Energy security has gained prominence in the EU Member States following the outbreak of the war in Ukraine. Beyond achieving independence from Russian oil and gas, the escalating impacts of global climate change are compelling factors in accelerating the adoption of renewable energy sources. These sustainable energy sources present notable benefits over fossil fuels, given their abundance, low cost and minimal greenhouse gas emissions throughout their operational phases. The EU countries are now transitioning to a low-emission economy by devising strategic renewable energy systems that minimise alterations to landscapes and societies.
Among the renewable energy sources available, the EU prominently stands out in the field of wind energy, as it leads the way in wind power engineering. It holds the global position in manufacturing key wind turbine components and the foundations and cables industry: almost half of the active companies in the wind energy sector are headquartered in the EU. The International Energy Agency also notes that, by 2027, wind energy will have strengthened its leading position among the other renewable energy sources (RES) in the EU.
Wind farms are usually characterised by their location: offshore, installed in the sea, and onshore, operating on land. The former provides a clean source of energy that takes advantage of the far-off-coast wind that reaches higher and more constant speeds due to the absence of any natural barriers. Offshore wind farms thus help tackle the energy intermittency issue of renewables, as wind speeds are highest when consumer demand is at its peak. Most land-based wind resources are stronger at night when electricity demands are lower, so offshore wind farms will charge the grids when onshore supply cannot meet demand.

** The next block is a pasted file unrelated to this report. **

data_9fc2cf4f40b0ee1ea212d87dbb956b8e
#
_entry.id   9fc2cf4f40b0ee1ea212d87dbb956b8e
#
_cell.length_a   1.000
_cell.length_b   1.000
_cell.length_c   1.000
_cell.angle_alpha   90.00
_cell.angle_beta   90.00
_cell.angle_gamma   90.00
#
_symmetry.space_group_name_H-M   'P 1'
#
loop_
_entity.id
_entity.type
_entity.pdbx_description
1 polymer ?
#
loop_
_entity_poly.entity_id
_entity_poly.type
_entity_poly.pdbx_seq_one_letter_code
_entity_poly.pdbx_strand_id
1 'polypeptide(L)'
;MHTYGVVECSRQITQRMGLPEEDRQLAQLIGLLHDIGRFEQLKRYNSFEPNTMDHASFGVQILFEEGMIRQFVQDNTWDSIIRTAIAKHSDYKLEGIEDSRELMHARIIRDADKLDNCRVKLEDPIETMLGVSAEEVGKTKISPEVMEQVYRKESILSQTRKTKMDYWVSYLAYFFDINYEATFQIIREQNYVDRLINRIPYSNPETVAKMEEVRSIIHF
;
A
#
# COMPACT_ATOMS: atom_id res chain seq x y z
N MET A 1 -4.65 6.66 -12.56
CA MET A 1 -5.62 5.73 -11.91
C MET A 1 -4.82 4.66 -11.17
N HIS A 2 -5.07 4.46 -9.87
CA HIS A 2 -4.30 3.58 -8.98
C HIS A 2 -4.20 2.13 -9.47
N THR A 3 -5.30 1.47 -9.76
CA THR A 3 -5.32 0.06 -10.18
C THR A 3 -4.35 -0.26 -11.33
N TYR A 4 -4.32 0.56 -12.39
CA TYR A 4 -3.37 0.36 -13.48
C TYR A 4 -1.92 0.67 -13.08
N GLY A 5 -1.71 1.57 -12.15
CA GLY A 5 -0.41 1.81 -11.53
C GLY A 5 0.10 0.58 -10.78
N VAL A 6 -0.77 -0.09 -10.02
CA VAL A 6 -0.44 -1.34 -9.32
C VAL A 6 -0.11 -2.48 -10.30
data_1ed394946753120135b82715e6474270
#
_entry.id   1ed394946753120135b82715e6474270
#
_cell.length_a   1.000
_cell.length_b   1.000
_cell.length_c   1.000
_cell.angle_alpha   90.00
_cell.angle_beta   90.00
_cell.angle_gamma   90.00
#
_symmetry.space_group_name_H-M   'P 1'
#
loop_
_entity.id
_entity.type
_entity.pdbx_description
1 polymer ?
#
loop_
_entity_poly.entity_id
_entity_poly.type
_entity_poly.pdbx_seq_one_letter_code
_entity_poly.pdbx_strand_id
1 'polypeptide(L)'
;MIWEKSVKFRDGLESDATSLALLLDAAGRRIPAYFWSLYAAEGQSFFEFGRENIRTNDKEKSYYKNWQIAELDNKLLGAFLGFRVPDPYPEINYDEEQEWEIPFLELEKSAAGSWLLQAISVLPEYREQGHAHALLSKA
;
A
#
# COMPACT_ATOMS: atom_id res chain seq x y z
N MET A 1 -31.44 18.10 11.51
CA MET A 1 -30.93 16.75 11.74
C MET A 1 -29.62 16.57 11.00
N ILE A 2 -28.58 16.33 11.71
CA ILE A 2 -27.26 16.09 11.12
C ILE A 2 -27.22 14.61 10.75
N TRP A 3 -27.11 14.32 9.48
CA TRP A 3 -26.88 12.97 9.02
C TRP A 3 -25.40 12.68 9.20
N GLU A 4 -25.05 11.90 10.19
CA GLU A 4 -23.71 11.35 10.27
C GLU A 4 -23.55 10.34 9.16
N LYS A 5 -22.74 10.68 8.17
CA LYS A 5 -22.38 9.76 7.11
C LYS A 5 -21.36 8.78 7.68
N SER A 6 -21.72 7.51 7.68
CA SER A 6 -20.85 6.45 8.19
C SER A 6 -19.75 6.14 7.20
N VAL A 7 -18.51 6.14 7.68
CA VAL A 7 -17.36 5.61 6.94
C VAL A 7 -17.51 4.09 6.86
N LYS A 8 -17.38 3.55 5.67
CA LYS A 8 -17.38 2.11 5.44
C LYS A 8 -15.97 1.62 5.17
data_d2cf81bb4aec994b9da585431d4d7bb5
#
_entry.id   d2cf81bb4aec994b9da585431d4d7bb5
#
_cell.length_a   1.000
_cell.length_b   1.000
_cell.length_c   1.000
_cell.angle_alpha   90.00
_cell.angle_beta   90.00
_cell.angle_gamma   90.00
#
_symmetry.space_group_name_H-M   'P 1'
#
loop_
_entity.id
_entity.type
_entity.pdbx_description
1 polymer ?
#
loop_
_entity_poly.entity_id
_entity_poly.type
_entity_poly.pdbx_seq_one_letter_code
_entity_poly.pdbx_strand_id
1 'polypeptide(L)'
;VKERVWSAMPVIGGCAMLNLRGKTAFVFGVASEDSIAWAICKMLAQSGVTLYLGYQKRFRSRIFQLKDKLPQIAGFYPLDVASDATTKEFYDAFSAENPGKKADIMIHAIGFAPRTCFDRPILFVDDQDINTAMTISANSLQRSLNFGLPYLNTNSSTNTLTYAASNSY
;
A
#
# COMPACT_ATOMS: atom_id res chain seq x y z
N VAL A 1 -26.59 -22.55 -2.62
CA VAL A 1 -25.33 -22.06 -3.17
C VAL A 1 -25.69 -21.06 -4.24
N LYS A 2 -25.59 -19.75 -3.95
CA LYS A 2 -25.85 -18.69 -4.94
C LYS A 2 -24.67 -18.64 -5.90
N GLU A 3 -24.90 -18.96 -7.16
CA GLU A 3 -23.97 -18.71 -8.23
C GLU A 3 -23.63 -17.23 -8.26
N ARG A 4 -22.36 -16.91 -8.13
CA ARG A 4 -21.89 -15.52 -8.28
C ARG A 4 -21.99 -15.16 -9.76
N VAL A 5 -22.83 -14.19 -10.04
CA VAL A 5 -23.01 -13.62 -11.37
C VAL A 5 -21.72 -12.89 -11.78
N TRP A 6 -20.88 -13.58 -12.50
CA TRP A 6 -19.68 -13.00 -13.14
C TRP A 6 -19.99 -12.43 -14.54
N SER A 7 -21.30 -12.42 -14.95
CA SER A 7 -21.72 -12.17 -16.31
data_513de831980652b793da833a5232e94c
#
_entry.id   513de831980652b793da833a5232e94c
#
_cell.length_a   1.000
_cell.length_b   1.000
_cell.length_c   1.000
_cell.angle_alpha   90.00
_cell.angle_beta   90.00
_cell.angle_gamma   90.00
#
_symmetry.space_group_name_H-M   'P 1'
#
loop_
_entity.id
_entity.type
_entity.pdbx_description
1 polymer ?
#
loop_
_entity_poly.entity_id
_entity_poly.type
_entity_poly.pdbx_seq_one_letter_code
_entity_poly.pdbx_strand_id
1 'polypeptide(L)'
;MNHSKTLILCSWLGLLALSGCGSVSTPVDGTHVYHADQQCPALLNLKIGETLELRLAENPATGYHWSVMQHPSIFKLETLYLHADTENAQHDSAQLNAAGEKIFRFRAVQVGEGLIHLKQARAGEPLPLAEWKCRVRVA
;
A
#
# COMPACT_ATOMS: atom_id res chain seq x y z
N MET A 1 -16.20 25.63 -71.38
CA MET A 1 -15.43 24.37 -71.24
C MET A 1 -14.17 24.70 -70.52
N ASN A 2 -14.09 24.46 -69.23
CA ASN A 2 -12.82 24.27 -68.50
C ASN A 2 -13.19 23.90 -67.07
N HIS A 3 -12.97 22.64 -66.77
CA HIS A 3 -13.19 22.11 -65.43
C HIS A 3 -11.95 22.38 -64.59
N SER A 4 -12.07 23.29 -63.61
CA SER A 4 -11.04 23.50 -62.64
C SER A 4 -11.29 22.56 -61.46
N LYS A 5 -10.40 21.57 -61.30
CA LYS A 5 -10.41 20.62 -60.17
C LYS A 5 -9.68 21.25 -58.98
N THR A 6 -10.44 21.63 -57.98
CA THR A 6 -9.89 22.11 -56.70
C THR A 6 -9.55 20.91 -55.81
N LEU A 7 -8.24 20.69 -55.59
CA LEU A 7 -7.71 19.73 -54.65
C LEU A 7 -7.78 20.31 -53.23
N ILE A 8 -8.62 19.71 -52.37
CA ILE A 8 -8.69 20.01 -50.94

The first offshore wind farm was installed in Vindeby, situated off the southern coast of Denmark, in 1991. Despite skepticism at the time regarding its potential beyond a mere demonstration project, today offshore wind power is a mature, large-scale technology providing energy to millions of people around the world. The EU now uses these farms to meet the growing demand for renewable energy on the continent, outpacing North America and the Asia-Pacific region in market share of offshore wind energy.
To meet its 2030 targets, the EU would have to build, on average, over 30 GW a year of new wind capacity. The five European sea basins – the North Sea, the Baltic Sea, the EU Atlantic Ocean, the Mediterranean Sea, and the Black Sea – possess an enormous potential for offshore wind and ocean energy and would help immensely in meeting that goal. In 2021, EU offshore wind farms had combined a capacity of 14.6 GW. By taking advantage of its sea basins, the EU forecasts capacity to increase at least 25-fold by 2030. It has set goals for installing at least 60 GW of offshore wind-sourced energy (300 GW by 2050) and 1 GW of ocean-sourced energy (40 GW by 2050) by 2030.